Support the news

Dyanna Maria Caribe, A Young Woman Who Insisted On Happiness03:29Download

Play

Dyanna Caribe once sent this tweet out to the world: “I recently had a heart transplant in May of 2011, and my dream is to meet Katy Perry and sing at least one song.” Dyanna was 13 at the time, heavily into karaoke.

Her singing was something of a revelation to her mother Myrna Echevarria, because by nature, Dyanna was so quiet. “I am shy, but really nice once you get to know me,” another tweet explained.

"Every year in high school, she was like, 'Mom, this is gonna be the year. I'm gonna do all the groups. I'm gonna meet a lot of friends.' And I'm like, OK ... and she never did," said Myrna.

Dyanna Caribe (Courtesy the Rev. Tim Crellin)
Dyanna Caribe (Courtesy the Rev. Tim Crellin)

After a severe cardiac illness diagnosis in sixth grade, Dyanna made a decision. She decided she was going to lead a happy life. The shy girl began to sing and speak publicly — and by her freshman year at Curry College in Milton, she was flowering. On move-in day, she took the stage in front of everyone, with Mariah Carey on karaoke backup vocals.

“I remember her calling and saying ‘Mom, I joined the bowling group, I joined A cappella group, I joined the crafting group’. I was like, ‘no way!’ And she was like, ‘yup!’ “

Happiness came from church and family — her mother and younger brother, who learned all his knock-knock jokes from her. Pleasure came from singing — and self-worth came from worrying about others, including the newborns in the ICU.

“We went into the hospital not knowing she had a heart condition this bad,” Myrna remembered, “and not knowing if she would ever leave the hospital with an organ --and she received an organ within a few months of being in the hospital. And all she thought about was, ‘why am I going to get an organ when all these babies were here first’?”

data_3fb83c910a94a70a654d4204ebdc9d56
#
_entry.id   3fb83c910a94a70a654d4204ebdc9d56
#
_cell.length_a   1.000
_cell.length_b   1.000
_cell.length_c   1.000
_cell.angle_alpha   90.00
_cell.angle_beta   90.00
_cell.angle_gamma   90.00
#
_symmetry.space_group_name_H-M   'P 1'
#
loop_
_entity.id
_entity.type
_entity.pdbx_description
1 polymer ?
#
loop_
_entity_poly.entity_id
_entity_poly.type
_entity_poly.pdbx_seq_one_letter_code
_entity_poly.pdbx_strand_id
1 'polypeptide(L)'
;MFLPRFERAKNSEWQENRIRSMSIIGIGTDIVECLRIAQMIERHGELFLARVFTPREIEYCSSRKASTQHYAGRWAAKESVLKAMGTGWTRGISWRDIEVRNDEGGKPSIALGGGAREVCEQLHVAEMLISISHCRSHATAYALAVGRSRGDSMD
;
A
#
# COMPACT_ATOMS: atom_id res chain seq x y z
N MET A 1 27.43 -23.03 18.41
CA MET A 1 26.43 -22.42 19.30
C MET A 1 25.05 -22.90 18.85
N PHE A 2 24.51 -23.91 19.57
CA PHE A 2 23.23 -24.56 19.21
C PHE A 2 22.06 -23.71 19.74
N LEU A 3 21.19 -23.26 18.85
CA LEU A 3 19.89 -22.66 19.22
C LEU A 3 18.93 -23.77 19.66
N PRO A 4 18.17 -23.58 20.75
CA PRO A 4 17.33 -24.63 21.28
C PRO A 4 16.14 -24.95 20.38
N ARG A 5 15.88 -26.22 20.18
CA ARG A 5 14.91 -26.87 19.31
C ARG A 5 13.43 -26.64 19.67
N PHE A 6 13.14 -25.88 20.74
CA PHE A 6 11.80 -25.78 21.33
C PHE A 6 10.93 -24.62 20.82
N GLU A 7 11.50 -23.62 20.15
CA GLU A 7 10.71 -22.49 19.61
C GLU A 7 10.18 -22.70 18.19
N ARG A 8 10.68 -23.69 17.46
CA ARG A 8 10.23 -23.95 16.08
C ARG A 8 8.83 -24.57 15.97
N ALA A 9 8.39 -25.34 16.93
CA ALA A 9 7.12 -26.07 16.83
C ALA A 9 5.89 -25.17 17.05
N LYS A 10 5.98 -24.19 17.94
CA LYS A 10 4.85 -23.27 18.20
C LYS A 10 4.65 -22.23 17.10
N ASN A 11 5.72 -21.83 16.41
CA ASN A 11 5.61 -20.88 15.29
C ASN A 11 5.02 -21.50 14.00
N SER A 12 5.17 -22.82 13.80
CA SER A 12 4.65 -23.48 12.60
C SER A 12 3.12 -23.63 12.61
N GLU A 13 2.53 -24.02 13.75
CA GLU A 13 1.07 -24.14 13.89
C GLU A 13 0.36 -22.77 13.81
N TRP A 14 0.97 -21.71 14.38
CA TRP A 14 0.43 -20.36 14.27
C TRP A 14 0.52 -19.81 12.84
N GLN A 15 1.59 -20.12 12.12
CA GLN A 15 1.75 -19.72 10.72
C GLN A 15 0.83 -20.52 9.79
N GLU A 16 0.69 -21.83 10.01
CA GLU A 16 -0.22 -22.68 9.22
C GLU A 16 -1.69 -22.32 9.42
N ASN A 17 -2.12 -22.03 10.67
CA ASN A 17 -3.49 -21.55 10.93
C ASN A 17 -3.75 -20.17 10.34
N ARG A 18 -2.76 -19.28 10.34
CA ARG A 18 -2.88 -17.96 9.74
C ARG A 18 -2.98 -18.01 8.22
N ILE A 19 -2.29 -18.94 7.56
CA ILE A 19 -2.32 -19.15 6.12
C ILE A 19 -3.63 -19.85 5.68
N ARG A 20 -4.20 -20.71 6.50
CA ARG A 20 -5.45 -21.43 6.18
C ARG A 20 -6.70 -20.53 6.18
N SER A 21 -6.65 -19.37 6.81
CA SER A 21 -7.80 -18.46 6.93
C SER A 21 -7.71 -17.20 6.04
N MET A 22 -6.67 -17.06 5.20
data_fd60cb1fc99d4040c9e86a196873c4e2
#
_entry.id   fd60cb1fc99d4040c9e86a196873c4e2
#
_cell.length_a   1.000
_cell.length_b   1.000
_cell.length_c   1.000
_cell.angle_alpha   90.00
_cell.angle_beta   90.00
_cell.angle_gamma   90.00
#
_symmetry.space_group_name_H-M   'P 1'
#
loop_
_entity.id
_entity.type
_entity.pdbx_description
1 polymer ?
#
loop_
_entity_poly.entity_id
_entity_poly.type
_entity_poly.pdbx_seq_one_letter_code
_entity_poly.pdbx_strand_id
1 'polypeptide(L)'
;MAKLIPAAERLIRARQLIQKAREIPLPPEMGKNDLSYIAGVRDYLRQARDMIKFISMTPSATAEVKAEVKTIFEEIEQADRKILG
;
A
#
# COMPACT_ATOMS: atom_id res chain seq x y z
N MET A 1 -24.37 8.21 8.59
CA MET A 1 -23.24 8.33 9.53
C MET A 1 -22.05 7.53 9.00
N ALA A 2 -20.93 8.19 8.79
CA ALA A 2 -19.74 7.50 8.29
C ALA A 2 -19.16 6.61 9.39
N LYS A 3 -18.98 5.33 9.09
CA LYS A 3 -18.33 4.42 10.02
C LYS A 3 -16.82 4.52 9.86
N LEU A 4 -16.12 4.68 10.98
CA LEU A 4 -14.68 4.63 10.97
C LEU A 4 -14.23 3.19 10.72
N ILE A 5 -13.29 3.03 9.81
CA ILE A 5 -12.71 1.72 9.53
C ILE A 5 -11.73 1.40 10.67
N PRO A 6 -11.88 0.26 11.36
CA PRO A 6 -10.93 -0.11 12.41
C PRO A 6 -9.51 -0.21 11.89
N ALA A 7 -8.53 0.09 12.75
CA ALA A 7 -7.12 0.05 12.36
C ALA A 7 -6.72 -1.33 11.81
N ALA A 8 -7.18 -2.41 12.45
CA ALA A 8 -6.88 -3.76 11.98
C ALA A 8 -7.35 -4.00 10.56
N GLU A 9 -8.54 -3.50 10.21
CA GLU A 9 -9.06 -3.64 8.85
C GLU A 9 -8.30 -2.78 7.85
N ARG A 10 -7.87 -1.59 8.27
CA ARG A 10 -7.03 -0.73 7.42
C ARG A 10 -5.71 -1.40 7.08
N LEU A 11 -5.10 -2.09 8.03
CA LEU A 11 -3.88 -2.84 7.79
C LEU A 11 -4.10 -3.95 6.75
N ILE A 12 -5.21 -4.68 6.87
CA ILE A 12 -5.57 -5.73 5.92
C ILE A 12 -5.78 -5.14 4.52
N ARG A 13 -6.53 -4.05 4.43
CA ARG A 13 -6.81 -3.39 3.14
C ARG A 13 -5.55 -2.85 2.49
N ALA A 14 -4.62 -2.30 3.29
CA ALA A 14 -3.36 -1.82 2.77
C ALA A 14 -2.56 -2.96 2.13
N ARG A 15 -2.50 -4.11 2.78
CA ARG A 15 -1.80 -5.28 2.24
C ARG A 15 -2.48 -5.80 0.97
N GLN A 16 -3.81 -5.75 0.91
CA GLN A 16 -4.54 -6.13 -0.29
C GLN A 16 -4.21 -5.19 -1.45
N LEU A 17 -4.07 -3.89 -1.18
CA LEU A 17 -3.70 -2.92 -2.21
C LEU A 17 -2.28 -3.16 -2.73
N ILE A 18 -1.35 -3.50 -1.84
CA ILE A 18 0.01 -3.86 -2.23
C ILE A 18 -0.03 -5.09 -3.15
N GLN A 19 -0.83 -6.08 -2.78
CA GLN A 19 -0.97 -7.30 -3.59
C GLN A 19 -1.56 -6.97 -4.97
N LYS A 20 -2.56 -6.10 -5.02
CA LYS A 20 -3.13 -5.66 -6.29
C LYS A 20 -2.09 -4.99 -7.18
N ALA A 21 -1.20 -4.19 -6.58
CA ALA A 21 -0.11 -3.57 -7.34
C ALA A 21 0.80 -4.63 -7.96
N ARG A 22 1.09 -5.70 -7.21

Dyanna’s final exam in public speaking was a speech she wrote about the importance of becoming an organ donor. Her doctors had assured her she qualified to become one herself — a great relief to a young woman with an old soul. She did not live to deliver the speech, but after her death, Myrna honored her pledge.

“I donated her corneas and her bone marrow and her skin for skin graft. That was important to her,” Myrna said.

When Dyanna first learned that in order to receive a heart, someone else had to die, she was shocked. Her mother had to convince her into it. Several years later, she wrote a letter to the family of her heart donor. She told them she was turning 16. She told them she loved to sing.

To nominate someone for remembrance, please email remember@wbur.org.

This segment aired on October 31, 2017.

Elissa Ely Creator of WBUR's The Remembrance Project
Elissa Ely is a community psychiatrist in Massachusetts and the creator of WBUR's The Remembrance Project.

More…

+Join the discussion
Share
TwitterfacebookEmail

Support the news